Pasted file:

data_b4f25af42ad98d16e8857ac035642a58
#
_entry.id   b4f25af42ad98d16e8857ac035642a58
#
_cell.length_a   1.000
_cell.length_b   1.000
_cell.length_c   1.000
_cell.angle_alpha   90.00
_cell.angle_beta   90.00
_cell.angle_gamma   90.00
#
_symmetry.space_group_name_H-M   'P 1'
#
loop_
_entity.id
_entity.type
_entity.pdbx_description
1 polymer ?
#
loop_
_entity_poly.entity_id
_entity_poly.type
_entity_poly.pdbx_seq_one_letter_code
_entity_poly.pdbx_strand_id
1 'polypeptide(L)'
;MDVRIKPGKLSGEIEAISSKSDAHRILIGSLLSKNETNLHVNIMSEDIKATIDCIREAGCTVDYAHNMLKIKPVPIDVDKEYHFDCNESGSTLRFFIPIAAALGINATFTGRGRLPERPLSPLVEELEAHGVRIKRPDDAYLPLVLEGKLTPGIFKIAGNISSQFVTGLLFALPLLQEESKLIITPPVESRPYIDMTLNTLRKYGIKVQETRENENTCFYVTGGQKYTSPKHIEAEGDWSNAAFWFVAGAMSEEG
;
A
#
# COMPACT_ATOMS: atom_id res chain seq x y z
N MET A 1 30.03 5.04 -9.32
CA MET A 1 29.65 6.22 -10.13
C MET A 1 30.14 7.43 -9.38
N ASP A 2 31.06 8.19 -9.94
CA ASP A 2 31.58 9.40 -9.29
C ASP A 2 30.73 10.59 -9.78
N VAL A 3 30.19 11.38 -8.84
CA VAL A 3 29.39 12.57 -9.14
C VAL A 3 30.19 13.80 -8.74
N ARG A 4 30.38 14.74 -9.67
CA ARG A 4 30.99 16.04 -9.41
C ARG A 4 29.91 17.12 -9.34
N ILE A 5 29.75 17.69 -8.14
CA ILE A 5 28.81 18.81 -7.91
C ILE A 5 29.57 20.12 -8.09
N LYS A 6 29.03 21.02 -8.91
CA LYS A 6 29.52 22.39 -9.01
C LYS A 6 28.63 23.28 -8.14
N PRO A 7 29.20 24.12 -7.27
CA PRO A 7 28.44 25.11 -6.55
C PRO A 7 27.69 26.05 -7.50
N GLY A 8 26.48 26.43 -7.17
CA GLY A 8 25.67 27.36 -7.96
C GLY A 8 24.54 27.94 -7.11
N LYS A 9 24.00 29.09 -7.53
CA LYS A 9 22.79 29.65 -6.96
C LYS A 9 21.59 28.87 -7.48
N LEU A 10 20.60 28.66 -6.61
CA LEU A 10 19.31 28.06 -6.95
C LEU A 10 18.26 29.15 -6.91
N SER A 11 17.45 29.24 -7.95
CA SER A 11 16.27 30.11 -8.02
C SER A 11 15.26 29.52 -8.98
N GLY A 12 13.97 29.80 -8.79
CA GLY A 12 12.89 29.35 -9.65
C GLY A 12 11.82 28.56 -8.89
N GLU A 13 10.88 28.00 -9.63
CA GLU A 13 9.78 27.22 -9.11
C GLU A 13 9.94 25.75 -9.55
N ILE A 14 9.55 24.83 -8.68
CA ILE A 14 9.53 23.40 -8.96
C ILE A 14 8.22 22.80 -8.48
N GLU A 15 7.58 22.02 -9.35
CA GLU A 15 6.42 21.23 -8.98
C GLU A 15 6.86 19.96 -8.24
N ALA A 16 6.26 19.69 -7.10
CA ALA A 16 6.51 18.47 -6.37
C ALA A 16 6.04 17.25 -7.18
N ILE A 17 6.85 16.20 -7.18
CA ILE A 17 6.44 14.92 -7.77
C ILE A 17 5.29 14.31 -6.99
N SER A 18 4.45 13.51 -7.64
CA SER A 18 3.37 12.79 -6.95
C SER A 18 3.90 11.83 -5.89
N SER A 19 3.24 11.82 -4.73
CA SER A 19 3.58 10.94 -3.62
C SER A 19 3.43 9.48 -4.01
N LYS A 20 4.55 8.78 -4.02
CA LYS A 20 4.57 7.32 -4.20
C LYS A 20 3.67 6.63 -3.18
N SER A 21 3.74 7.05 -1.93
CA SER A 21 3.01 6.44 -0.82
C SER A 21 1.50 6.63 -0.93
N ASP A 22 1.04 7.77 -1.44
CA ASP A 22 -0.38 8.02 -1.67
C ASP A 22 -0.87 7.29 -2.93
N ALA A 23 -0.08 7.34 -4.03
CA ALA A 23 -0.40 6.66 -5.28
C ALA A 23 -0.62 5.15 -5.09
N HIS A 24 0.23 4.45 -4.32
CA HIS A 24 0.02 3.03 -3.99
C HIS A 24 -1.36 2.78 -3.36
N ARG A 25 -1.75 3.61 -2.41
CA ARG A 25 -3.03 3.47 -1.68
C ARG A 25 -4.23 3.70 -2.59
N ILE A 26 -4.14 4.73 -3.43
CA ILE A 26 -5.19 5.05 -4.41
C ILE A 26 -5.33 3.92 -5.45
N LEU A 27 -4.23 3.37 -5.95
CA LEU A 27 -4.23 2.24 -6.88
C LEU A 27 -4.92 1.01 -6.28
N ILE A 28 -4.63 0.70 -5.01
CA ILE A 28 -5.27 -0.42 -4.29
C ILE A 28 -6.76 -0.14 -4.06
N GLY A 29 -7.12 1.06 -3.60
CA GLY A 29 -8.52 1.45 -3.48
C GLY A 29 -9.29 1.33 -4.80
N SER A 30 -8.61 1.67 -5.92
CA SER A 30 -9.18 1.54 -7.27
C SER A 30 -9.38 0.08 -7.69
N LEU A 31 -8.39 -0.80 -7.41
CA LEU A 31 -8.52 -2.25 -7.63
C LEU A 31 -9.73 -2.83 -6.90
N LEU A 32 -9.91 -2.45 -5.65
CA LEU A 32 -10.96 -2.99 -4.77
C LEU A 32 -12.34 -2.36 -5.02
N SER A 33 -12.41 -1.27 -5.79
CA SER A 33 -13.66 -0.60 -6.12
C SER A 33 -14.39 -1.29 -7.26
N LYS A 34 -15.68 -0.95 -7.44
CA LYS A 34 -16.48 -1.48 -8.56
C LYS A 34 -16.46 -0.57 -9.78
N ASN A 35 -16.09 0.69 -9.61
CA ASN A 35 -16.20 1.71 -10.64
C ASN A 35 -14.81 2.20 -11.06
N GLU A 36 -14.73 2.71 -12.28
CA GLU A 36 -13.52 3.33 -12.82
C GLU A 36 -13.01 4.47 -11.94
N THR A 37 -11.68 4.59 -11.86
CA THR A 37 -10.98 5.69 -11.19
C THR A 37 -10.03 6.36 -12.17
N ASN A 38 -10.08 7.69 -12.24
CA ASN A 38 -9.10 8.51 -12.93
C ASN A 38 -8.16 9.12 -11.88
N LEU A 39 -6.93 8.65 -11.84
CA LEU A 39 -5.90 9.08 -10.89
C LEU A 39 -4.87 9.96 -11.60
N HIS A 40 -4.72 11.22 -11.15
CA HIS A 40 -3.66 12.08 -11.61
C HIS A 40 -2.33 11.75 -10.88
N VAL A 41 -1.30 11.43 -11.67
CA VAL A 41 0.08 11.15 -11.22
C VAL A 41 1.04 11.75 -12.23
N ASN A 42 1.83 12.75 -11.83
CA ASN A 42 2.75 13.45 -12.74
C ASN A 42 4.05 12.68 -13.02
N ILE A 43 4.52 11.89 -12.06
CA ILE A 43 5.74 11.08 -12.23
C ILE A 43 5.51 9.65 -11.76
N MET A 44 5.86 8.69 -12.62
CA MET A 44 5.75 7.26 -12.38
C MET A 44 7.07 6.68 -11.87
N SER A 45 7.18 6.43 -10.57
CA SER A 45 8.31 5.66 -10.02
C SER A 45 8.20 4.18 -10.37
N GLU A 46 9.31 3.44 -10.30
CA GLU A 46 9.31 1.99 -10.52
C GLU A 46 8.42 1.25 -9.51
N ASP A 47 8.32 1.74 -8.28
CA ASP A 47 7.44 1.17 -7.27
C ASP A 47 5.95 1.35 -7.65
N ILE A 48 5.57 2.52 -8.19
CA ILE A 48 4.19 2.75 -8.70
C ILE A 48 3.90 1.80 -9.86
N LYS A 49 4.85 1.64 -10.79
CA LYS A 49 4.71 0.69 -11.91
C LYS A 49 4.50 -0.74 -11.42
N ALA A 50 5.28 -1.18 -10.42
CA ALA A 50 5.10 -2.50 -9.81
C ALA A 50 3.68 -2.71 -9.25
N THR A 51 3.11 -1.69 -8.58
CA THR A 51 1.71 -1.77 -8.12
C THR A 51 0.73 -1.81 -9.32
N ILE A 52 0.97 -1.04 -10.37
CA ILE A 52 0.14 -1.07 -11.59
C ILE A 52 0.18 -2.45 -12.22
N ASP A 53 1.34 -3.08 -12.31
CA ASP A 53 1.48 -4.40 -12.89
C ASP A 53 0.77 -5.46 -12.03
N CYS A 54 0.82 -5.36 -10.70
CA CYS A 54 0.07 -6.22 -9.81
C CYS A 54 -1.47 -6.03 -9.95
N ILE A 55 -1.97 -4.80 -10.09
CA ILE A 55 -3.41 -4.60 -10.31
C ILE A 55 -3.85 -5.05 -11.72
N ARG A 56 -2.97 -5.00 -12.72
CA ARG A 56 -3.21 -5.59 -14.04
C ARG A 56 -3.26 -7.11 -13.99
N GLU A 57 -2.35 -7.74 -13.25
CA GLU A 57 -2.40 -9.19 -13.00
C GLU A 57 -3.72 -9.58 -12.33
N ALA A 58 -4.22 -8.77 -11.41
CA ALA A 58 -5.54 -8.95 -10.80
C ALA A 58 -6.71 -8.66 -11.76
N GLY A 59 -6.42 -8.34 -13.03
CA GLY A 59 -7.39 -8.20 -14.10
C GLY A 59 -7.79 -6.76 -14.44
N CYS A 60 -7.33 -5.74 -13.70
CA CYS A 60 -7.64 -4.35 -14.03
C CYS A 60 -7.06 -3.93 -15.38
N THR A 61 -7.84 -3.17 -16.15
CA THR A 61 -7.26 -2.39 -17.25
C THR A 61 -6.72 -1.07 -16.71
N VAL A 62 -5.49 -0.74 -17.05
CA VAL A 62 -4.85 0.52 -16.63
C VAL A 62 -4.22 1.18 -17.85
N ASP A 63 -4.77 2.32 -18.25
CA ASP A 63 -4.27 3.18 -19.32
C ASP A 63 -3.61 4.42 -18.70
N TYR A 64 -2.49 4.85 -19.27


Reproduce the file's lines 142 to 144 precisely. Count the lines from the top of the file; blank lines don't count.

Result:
N ASN A 38 -10.08 7.69 -12.24
CA ASN A 38 -9.10 8.51 -12.93
C ASN A 38 -8.16 9.12 -11.88